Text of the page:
LM10 – Web Design

Lecture Recordings at Bottom of Page

This page provides the big picture, the submenu items present the more finely granular aspects of this area.


When I speak of Web Design I am not referring to pretty graphics.  The dot.com crash proved that the use of the Web as one-directional broadcast mechanism similar to television would not work.

Proper Web Design is a design tailored to optimize the user’s virtual experience (provide value and two-way Web 2.0 conversation), accessibility and W3C compliance (standards based usability, way-finding and navigation correctly rendered on all platforms), Search Engine Optimization (SEO) (so users can find you) and Landing Page Optimization (so users find value and stay on your site).  

Note, Web Design is never complete as it requires continual analysis, research and adaptation but the Web’s architecture often provides the necessary analytics to achieve continual improvement.

First: A Website visit is a transaction.  This is first and foremost as our visitors may not be purchasing anything but they are investing their time so what is the value that you offer?  To this extent we must continually remember

Business Drives (see below).

Second: Know your Market (see below)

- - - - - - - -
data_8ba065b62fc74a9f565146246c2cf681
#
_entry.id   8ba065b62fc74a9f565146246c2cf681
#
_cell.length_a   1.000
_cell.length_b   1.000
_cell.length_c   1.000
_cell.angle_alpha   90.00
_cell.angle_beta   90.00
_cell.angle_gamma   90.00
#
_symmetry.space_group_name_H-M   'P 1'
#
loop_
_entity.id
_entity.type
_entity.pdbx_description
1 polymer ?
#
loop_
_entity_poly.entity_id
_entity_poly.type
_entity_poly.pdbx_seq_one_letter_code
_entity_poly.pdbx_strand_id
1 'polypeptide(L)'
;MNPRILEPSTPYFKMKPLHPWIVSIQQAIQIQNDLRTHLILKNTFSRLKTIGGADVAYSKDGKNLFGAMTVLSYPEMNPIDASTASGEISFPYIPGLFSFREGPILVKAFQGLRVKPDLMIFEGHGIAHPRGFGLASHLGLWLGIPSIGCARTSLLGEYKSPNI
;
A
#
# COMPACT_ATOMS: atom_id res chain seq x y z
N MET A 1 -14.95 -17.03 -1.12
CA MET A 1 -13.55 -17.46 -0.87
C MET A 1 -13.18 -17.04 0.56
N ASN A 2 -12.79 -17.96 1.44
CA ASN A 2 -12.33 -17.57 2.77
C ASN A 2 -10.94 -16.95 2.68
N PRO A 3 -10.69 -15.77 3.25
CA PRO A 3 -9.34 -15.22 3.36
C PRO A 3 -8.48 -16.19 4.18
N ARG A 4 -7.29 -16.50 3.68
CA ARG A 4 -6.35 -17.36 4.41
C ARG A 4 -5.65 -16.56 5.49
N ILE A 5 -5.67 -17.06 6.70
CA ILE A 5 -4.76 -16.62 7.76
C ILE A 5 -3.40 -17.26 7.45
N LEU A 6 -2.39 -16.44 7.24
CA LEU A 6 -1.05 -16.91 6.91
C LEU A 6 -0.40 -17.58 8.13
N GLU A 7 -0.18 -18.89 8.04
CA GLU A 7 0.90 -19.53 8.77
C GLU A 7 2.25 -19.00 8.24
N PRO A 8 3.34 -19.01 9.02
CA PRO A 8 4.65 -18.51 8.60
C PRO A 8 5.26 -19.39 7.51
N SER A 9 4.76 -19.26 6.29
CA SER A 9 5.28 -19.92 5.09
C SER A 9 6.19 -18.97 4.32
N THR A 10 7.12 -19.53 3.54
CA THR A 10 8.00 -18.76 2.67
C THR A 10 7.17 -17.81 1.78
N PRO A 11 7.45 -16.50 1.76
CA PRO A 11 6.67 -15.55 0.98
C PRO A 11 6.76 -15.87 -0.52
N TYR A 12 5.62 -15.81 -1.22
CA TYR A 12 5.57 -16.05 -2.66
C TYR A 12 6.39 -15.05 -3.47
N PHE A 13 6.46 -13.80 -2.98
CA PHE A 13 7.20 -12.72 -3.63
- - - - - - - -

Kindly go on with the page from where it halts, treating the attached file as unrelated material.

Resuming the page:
Third: Develop for Mobile First (see below)

Fourth: Measure Everything using Web performance metrics.  (see below) 

Fifth: Optimize a user’s experience (Customer Centered W3C Design and Virtual Consumer Experience (VCE) in submenu) in accord with W3C standards.  Also please visit www.w3c.org and have a look around.  While you should be testing on all platforms, I highly recommend you use the Chrome browser and download both a HTML validator and SEO plugin.

Lastly, to achieve and manage these elements we need a abstract design framework or (Abstract Site Design located in submenu) and development framework (Web Development Life Cycle located in submenu)

Business Drives

While we continually acknowledge the integration of Business, IT and Society, it must be stridently voiced that business goals must be the driving factor of all IS design and development.  Consistent with holistic marketing’s increased reliance on business analytics, this requires that we set and measure Web design goals specified as:

  • (1) faster task completion
  • (2) successful completion of  tasks
  • (3) greater ease of learning
  • (4) omission of fewer errors
  • (5) abandonment of fewer shopping carts
  • (6) greater pleasure or satisfaction
  • (7) more fun
  • (8) increased visitor to customer conversion rate
  • (9) increased repeat visits
  • (10) increased revenue

This information should be discovered through continual efforts and multiple modalities that include Web metrics, user surveys and user observations and use cases. In the design phase continual adaptation can be accomplished through rapid prototyping and after the system is deployed designers must employ progressive refinement to continually enhance VCE.